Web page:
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NCJRS Abstract

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NCJ Number: 157977 Add to Shopping cart Find in a Library
Title: Alcohol and Nutrition
Corporate Author: US Dept of Health and Human Services
National Institute on Alcohol Abuse and Alcoholism
United States of America
Date Published: 1993
Page Count: 4
Sponsoring Agency: National Institute of Justice/
Rockville, MD 20849
NCJRS Photocopy Services
Rockville, MD 20849-6000
US Dept of Health and Human Services
Rockville, MD 20892-9304
Sale Source: National Institute of Justice/
NCJRS paper reproduction
Box 6000, Dept F
Rockville, MD 20849
United States of America

US Dept of Health and Human Services
National Institute on Alcohol Abuse and Alcoholism
5635 Fishers Lane, MSC 9304
Rockville, MD 20892-9304
United States of America

NCJRS Photocopy Services
Box 6000
Rockville, MD 20849-6000
United States of America
Type: Literature Review
Language: English
Country: United States of America
Annotation: This paper discusses how excessive alcohol consumption often leads to poor diet and interference with the nutritional process by affecting digestion, storage, use, and excretion of nutrients.
Abstract: Alcohol inhibits the breakdown of nutrients into usable molecules by decreasing secretion of digestive enzymes from the pancreas. Alcohol impairs nutrient absorption by damaging the cells that line the stomach and intestines while disabling transport of some nutrients into the blood. Even if nutrients are digested and absorbed, alcohol can prevent them from being fully used by altering their transport, storage, and excretion. Decreased liver stores of vitamins such as vitamin A and increased excretion of nutrients such as fat indicate impaired use of nutrients by alcoholics. Some alcoholics ingest as much as 50 percent of their total daily calories from alcohol, often neglecting important foods. Although alcoholic liver damage is caused primarily by alcohol itself, poor nutrition may increase the risk of alcohol-related liver damage. Further, research suggests that malnutrition may increase the risk of developing alcoholic pancreatitis. Nutritional deficiencies can have severe and permanent effects on brain function. Alcohol has direct toxic effects on fetal development, causing alcohol-related birth defects, including fetal alcohol syndrome. Alcohol itself is toxic to the fetus, but accompanying nutritional deficiency can affect fetal development, perhaps compounding the risk of developmental damage. Research shows that the majority of even the heaviest drinkers have few detectable nutritional deficiencies, but that many alcoholics who are hospitalized for medical complications of alcoholism do experience severe malnutrition. 26 references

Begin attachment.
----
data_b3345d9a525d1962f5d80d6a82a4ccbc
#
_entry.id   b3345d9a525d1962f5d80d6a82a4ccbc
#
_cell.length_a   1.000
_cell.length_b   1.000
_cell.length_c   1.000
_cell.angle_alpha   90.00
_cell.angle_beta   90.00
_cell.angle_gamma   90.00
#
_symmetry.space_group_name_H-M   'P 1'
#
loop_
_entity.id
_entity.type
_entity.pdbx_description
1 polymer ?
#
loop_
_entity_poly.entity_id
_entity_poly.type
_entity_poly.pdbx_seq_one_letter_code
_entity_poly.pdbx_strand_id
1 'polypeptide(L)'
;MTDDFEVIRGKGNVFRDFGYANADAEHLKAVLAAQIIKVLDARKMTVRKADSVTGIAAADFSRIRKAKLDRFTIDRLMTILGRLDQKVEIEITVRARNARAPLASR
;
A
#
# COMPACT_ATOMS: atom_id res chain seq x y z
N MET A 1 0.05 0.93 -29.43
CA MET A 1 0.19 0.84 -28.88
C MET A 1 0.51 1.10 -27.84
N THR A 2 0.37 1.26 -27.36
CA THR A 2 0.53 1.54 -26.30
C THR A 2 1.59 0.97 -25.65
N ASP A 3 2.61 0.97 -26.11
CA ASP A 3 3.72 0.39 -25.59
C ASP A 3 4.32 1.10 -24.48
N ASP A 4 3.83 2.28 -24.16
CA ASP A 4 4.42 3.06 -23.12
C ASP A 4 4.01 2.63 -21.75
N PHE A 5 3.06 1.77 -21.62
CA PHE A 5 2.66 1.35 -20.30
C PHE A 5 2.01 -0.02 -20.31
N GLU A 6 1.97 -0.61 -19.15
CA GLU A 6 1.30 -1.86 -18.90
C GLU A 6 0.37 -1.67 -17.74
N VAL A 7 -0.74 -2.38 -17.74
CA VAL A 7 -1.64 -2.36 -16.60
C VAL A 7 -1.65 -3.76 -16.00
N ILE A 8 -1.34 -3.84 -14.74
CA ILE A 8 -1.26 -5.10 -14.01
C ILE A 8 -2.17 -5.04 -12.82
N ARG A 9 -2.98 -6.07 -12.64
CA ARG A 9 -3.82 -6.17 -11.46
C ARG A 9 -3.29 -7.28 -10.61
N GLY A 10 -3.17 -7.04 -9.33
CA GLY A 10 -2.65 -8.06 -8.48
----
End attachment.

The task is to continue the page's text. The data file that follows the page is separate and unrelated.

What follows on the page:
Main Term(s): Drug effects
Index Term(s): Alcohol abuse education; Alcoholism
Note: From Alcohol Alert No. 22, October 1993.
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